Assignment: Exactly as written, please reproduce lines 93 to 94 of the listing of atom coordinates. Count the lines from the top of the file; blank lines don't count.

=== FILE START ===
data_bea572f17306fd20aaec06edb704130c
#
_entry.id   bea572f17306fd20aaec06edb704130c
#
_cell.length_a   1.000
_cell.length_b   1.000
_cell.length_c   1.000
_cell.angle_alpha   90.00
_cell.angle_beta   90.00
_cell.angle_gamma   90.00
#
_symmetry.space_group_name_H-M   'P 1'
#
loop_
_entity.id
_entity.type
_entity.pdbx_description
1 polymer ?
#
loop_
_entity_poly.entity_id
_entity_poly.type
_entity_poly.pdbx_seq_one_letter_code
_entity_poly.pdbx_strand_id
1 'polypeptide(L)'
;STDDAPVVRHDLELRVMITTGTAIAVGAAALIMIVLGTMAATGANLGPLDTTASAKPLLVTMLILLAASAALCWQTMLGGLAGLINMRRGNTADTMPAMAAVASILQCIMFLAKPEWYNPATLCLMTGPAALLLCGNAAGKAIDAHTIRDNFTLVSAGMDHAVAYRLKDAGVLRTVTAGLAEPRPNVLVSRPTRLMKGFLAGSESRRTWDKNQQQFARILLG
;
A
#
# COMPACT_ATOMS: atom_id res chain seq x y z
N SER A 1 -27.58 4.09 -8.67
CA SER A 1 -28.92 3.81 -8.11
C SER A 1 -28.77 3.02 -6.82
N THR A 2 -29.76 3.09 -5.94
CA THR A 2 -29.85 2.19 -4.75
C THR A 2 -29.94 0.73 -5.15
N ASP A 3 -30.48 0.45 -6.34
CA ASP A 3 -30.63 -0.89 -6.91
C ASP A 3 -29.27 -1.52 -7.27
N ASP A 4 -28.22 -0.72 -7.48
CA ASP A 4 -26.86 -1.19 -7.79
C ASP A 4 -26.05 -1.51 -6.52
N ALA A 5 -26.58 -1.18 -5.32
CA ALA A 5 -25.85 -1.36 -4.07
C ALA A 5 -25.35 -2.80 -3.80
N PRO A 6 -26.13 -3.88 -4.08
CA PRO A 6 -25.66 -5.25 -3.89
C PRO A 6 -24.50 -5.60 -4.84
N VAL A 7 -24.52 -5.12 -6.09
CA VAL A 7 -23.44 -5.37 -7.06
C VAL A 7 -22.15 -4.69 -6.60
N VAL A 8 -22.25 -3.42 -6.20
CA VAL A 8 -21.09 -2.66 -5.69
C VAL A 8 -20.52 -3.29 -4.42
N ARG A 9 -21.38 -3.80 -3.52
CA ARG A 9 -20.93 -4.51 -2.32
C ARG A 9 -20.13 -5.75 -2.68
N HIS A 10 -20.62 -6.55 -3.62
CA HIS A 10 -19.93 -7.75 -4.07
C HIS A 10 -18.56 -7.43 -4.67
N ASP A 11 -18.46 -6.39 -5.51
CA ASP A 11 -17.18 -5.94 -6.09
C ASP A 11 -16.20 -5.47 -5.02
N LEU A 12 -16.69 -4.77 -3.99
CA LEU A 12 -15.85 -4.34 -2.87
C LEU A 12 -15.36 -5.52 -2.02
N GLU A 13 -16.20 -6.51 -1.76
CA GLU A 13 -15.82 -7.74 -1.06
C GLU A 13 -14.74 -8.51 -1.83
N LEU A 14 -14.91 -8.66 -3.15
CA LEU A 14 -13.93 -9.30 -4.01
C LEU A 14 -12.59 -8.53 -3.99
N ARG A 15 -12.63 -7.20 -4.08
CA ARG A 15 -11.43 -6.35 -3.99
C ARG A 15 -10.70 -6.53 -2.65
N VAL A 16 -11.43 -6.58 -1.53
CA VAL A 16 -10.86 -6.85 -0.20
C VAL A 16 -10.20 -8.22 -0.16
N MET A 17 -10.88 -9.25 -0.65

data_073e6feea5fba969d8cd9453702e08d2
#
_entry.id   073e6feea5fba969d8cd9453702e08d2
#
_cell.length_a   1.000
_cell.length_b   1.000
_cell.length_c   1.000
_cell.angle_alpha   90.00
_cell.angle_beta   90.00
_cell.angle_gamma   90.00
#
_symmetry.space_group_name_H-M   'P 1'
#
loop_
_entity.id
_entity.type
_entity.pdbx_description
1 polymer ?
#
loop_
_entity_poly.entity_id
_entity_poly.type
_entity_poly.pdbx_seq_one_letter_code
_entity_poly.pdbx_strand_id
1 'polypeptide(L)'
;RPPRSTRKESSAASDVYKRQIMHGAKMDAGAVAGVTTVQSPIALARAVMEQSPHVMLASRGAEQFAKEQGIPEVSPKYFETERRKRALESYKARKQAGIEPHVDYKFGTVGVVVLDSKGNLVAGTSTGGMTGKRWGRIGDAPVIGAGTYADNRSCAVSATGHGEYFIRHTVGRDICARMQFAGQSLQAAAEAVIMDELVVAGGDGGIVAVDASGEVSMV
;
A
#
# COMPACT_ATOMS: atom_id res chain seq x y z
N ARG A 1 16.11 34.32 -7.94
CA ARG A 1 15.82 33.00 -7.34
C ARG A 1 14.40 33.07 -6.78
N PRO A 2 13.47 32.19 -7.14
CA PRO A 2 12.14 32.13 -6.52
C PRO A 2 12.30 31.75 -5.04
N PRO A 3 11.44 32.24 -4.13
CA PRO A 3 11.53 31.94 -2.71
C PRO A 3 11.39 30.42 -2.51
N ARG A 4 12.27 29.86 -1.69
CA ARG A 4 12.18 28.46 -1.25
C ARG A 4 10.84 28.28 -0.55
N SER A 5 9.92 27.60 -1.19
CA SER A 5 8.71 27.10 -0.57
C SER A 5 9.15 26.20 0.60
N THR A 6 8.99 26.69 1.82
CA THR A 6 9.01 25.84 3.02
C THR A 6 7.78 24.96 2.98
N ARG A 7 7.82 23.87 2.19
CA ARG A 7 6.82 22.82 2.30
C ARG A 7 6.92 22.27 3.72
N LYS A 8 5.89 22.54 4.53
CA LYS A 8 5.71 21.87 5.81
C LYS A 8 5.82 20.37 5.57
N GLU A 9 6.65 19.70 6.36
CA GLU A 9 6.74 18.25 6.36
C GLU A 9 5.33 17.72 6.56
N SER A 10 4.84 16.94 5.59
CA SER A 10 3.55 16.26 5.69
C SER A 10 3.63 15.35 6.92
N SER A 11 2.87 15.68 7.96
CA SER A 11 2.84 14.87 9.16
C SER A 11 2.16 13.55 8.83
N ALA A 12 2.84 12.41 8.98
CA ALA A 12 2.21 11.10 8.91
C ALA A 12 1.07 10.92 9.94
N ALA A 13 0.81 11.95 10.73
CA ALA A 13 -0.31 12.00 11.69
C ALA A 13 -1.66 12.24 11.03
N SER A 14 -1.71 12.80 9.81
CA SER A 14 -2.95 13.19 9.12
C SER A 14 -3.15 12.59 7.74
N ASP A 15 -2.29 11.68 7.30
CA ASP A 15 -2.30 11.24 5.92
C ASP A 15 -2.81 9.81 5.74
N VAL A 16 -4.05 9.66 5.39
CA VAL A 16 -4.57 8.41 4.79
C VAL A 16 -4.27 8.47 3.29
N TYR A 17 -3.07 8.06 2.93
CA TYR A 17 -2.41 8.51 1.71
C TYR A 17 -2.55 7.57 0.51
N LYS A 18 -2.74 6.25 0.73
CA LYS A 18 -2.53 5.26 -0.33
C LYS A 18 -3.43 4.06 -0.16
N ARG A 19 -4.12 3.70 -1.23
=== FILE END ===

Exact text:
loop_
_entity.id